All Time Past Year Past 30 Days
Abstract Views 0 0 0
Full Text Views 250 91 9
PDF Downloads 124 69 4

Wave Attenuation and Wave Drift in the Marginal Ice Zone

View More View Less
  • 1 Institute of Geophysics, University of Oslo, 0315 Oslo 3, Norway
Full access

Abstract

Surface gravity waves in a viscous rotating ocean are studied theoretically when they penetrate an area covered by highly concentrated brashlike ice. The motion is described by a Lagrangian formulation, and the brash is modeled by a viscous Newtonian fluid. Results for wave attenuation and wave drift are obtained in the asymptotic limit of a thin, very viscous upper layer. The derived damping rate compares favorably with field data from the marginal ice zone (MIZ). The drift velocity in the ocean exhibits a marked maximum in the viscous boundary layer near the ice-ocean interface. At the outer edge of the boundary layer it exceeds the inviscid Stokes drift by a factor of 7/4. Computed values for the mean viscous drag on the ice induced by the wave motion show that this effect may compete with the frictional effected of the wind in packing the ice. Finally it is demonstrated that the integrated horizontal mass transports in the open ocean and under the ice do not match, which leads to upwelling in the vicinity of the ice edge.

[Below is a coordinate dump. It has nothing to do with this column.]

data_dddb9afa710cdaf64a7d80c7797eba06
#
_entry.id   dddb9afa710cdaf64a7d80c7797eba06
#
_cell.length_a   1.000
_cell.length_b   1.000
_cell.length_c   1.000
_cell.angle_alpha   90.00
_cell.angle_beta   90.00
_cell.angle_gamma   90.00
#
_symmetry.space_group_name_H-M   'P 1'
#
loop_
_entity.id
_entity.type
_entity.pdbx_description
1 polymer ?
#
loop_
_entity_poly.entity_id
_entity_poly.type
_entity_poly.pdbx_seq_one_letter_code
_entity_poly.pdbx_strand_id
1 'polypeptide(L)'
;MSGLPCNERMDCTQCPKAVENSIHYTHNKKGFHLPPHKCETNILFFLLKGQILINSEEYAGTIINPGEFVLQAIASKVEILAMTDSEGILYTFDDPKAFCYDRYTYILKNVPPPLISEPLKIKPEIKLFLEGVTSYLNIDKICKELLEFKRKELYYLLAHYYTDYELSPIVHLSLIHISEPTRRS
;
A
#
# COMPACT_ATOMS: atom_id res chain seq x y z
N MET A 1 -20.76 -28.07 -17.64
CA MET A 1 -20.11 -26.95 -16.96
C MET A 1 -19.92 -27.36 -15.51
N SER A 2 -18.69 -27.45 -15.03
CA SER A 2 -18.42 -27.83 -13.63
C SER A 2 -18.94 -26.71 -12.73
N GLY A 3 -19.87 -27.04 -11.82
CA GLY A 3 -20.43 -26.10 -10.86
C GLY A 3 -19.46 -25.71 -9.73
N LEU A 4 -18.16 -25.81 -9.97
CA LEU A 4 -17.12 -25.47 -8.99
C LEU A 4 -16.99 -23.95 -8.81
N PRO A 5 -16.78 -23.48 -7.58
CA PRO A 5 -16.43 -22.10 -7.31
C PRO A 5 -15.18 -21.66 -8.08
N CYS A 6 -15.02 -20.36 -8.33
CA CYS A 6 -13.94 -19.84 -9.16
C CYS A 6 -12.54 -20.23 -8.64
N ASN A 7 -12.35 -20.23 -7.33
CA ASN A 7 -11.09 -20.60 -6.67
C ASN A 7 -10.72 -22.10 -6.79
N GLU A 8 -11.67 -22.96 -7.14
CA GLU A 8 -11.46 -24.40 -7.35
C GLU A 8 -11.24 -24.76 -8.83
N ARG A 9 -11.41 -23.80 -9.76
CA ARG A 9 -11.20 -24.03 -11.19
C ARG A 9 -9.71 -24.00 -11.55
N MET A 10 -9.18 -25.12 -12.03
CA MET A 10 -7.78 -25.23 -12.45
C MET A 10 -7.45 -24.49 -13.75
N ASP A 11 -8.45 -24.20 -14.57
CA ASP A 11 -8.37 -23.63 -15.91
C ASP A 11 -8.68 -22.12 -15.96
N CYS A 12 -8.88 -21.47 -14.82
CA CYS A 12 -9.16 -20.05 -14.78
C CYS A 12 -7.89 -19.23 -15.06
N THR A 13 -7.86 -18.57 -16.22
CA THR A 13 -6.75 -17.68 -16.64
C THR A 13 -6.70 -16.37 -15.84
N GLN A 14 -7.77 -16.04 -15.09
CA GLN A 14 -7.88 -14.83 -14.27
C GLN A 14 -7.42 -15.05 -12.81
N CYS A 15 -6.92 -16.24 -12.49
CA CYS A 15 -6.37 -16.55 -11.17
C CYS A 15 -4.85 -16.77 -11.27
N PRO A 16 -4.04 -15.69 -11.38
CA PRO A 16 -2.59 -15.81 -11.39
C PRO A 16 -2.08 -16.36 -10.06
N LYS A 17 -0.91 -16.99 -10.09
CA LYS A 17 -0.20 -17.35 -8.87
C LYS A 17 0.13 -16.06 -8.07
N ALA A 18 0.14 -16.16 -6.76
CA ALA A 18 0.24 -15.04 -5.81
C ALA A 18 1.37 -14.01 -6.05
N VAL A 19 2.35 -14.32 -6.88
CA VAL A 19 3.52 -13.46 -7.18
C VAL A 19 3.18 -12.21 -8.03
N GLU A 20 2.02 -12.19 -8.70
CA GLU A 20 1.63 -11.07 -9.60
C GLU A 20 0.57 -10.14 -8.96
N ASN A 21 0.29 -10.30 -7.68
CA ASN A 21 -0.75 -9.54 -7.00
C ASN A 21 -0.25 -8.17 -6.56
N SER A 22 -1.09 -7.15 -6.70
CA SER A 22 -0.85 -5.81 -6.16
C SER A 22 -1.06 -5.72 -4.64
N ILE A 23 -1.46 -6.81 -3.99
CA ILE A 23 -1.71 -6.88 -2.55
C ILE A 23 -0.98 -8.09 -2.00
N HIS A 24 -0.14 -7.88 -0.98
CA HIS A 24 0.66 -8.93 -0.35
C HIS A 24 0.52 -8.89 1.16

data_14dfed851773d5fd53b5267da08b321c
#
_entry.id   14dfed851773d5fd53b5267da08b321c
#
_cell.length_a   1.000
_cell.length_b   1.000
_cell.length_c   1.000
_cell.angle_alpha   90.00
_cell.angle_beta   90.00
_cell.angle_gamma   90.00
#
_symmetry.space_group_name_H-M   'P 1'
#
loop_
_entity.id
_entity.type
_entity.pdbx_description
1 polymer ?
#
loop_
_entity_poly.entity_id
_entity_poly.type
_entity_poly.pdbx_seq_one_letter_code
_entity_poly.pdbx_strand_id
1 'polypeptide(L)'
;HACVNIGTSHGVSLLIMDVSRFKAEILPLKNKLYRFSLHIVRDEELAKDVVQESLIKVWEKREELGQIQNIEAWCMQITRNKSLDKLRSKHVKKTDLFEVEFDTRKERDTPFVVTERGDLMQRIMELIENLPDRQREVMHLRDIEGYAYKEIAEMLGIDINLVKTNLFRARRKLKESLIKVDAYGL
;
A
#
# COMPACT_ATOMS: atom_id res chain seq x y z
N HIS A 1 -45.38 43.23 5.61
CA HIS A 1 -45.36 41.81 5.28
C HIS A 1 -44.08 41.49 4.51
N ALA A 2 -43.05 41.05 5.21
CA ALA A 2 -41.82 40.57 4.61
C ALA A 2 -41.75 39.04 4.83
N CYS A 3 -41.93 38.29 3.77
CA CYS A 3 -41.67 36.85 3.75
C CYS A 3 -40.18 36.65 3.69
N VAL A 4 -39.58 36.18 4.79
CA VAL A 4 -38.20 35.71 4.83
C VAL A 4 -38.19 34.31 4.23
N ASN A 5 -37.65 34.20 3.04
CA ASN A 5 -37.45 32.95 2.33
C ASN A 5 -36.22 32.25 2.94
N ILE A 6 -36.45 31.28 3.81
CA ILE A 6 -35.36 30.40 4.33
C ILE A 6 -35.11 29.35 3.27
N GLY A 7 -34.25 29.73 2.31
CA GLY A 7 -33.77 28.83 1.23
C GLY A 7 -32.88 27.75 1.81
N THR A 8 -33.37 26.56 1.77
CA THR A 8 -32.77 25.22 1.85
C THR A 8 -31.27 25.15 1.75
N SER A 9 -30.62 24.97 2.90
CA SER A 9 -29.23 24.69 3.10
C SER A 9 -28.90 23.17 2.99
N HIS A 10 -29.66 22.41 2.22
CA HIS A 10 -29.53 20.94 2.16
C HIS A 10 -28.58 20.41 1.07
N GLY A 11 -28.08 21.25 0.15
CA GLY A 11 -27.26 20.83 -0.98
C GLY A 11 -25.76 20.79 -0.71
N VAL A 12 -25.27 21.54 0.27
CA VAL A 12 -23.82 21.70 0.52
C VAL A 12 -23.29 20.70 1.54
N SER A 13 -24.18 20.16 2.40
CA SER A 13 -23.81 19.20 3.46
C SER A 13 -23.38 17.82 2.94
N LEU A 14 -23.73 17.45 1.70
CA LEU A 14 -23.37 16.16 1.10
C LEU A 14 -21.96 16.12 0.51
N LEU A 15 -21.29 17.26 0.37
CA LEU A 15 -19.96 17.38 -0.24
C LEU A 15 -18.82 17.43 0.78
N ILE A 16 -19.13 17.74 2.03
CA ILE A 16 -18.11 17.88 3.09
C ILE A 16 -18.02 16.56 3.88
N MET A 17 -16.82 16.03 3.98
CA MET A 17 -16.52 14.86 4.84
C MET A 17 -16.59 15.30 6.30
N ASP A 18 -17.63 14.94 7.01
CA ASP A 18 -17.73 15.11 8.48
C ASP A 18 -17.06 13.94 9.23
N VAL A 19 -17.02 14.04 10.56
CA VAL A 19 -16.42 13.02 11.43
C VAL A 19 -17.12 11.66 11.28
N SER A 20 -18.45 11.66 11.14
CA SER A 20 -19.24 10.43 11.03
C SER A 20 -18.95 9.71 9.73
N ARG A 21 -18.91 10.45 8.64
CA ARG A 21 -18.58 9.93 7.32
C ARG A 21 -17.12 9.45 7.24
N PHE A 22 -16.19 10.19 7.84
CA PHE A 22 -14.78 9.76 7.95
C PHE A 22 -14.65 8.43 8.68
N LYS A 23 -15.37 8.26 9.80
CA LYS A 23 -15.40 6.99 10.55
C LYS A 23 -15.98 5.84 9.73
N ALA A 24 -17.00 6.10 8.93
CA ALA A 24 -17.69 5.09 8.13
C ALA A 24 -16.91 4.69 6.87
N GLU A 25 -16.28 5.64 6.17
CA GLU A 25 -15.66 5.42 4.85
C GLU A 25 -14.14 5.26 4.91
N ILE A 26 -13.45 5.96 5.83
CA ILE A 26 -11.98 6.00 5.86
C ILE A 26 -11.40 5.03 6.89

Abstract

Surface gravity waves in a viscous rotating ocean are studied theoretically when they penetrate an area covered by highly concentrated brashlike ice. The motion is described by a Lagrangian formulation, and the brash is modeled by a viscous Newtonian fluid. Results for wave attenuation and wave drift are obtained in the asymptotic limit of a thin, very viscous upper layer. The derived damping rate compares favorably with field data from the marginal ice zone (MIZ). The drift velocity in the ocean exhibits a marked maximum in the viscous boundary layer near the ice-ocean interface. At the outer edge of the boundary layer it exceeds the inviscid Stokes drift by a factor of 7/4. Computed values for the mean viscous drag on the ice induced by the wave motion show that this effect may compete with the frictional effected of the wind in packing the ice. Finally it is demonstrated that the integrated horizontal mass transports in the open ocean and under the ice do not match, which leads to upwelling in the vicinity of the ice edge.

Save